Weekly Reflection (19 Dec 2021)

4th Sunday Of Advent Year C

Micah 5:1-4
Hebrew 10:5-10
Luke 1:39-45

Let us invite His Word in our hearts; His Presence into our body; and connect our hearts to His through prayers. Amen.

We are into the final week of our four-week preparation period for Christmas. In the First Reading this week, we read about yet another Old Testament prophecy on the birth of the Messiah: “But you, O Bethlehem of Ephrathah, who are one of the little clans of Judah, from you shall come forth for me one who is to rule in Israel” (verse 2). Ephrathah was the name of the clan from which king David came from. It is also another name for the village of Bethlehem. The First Reading foretold that it is from this little village that a new King will be borne to God’s people. Tracing Jesus’ ancestry to David, the passage tells us that the new King’s “origin is from of old, from ancient days” (verse 2).

Last week, we reflected on how Jesus is a warrior for our heart against secularism; and how He defend our hearts against sin. As the First Reading proclaimed, we will be delivered at “the time when she who is in labour has brought forth; then the rest of his kindred shall return to the people of Israel.” But in spite of Jesus’ incarnation, many of us are still secular; many of us continue to be enslaved to sin (Jn 8:34). Why is this so? Was Jesus ineffective? The truth, my brothers and sisters, is as Jesus said, “the spirit indeed is willing, but the flesh is weak.” (Mt 26:41) Faith does not just magically comes to us when we are baptised. Faith is not a passive endeavour. Neither does faith comes to us from mere participation of religious rituals. Participation in religious rituals by itself does not bring us closer to God. Faith is an active encounter of the heart. Only then can Jesus can work wonders in us.

Sadly for some of us, worship, masses and church services are nothing more than rituals. Hence, in spite of our frequent participation, Jesus is not in our hearts. And worse, like the Pharisees and scribes in Gospel times, some of us think that by virtue of our ritualistic observations, we are guaranteed salvation. We become complacent and even arrogant. We even despise those whose faith we deem is not as strong as ours. Jesus warned us, “The scribes and the Pharisees sit on Moses’ seat; therefore, do whatever they teach you and follow it; but do not do as they do, for they do not practice what they teach. They tie up heavy burdens, hard to bear, and lay them on the shoulders of others; but they themselves are unwilling to lift a finger to move them.” (Mt 23:2-4). Am I guilty of the same behaviour? Do I look down on those who does not attend church regularly? Do I look down on divorced and remarried couples, especially if the second marriage is not sacramental? Do I look down on those who had abortions or are same-sex attracted? And if I have a family member with such struggles, do I even deem the person spiritually inferior to me and refuse to accept them? In doing so, I create a rift in the family, causing pain and hurt. As a result, relationships are broken – between us and God, and among the people of God. And the ironical part is, the resulting broken relationships run counter to Christian love.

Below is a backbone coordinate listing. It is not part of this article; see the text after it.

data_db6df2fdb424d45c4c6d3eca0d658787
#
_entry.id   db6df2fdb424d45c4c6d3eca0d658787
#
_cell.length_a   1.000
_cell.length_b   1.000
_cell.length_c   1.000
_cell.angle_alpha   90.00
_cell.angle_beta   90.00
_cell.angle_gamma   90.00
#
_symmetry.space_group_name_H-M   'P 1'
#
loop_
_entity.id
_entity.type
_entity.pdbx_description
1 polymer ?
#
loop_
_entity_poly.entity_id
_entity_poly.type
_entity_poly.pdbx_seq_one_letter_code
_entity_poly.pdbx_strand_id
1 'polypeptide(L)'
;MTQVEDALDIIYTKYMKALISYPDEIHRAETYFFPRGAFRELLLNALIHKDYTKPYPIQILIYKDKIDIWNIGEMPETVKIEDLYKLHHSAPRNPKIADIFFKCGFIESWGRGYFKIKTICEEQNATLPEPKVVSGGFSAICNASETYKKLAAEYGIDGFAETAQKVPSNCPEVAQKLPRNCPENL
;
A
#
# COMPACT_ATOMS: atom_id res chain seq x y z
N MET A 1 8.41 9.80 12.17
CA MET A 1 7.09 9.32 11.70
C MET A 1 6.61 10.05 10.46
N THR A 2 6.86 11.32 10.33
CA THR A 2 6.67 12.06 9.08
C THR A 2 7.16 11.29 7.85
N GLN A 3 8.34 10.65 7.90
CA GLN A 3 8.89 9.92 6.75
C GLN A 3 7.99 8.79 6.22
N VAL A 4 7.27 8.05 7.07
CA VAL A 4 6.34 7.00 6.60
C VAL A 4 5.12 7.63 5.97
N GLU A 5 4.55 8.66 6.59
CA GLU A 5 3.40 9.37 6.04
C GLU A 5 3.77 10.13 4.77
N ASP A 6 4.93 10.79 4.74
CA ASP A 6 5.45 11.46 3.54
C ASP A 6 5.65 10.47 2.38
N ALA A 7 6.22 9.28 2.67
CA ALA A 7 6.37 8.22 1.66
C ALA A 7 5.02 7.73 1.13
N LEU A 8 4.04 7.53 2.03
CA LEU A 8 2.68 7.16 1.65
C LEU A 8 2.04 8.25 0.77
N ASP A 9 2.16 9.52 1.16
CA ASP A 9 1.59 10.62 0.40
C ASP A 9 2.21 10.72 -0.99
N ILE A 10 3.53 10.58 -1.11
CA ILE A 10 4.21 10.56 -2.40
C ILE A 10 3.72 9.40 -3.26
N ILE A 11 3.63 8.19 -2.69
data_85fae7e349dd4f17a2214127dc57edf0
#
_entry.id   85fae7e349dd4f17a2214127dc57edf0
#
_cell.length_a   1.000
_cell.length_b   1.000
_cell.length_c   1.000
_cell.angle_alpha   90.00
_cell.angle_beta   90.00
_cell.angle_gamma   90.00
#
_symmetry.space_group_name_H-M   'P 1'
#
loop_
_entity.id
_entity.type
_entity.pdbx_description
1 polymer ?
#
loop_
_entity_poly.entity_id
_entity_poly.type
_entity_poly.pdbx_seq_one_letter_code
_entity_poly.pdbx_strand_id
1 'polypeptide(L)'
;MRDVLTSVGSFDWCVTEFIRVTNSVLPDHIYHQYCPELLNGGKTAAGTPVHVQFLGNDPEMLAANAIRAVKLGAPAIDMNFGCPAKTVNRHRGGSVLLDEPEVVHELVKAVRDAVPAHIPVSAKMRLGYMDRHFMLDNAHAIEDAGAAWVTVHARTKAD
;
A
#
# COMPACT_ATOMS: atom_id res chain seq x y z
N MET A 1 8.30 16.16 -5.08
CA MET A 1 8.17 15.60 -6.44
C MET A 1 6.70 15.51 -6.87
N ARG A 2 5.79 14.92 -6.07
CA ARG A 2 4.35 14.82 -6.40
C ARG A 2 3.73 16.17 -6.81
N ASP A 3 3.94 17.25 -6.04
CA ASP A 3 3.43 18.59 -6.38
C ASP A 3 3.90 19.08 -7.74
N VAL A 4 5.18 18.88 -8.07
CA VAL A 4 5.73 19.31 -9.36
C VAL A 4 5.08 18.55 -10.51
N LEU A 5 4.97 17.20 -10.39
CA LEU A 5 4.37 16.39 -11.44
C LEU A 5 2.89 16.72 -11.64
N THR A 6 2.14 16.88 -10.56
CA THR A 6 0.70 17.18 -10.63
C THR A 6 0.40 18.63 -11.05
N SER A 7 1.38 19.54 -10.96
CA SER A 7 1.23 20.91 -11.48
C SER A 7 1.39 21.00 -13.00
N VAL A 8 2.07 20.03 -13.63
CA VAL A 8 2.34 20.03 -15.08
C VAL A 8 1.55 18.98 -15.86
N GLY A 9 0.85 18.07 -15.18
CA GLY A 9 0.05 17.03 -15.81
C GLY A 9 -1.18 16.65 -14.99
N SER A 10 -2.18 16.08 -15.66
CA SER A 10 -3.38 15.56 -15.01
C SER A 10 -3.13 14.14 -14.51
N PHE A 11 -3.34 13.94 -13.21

Sadly, the above situation is more common than we care to admit. In the Second Reading this week, referring to the old Jewish ritual of yom kippur, Jesus said to St Paul, “You have neither desired nor taken pleasure in sacrifices and offerings and burnt offerings and sin offerings”, even though “these are offered according to the law” (verse 8). In the ritual, the priest sprinkles blood of animals in the temple. These sacrifices are made year after year, yet did not take away the sins of anyone. “For it is impossible for the blood of bulls and goats to take away sins.” (Heb 10:4) So, it is true, if our faith remains at the ritualistic level, the rituals by themselves do not make us sin less. They do not make us holy. They cannot mend our broken relationships. And in fact, as explained above, if we become complacent and arrogant on account of our participation in the rituals, the opposite can be true – we are drawn into sins.

The truth is, the rituals are not the root of problem. The root of the problem lies in us. My brothers and sisters, we are only one week away from Christmas? As I drawn closer to the birth of Jesus, spiritually, am I any closer to Him? If not, it is never too late. So what must I do? For the rituals to achieve their intended effects, I must first truly open my heart to Jesus and actively encounter Him there. Only then, can the rituals come alive, becoming the physical manifestations of the faith that is in my heart. How do I actively encounter Jesus in my heart?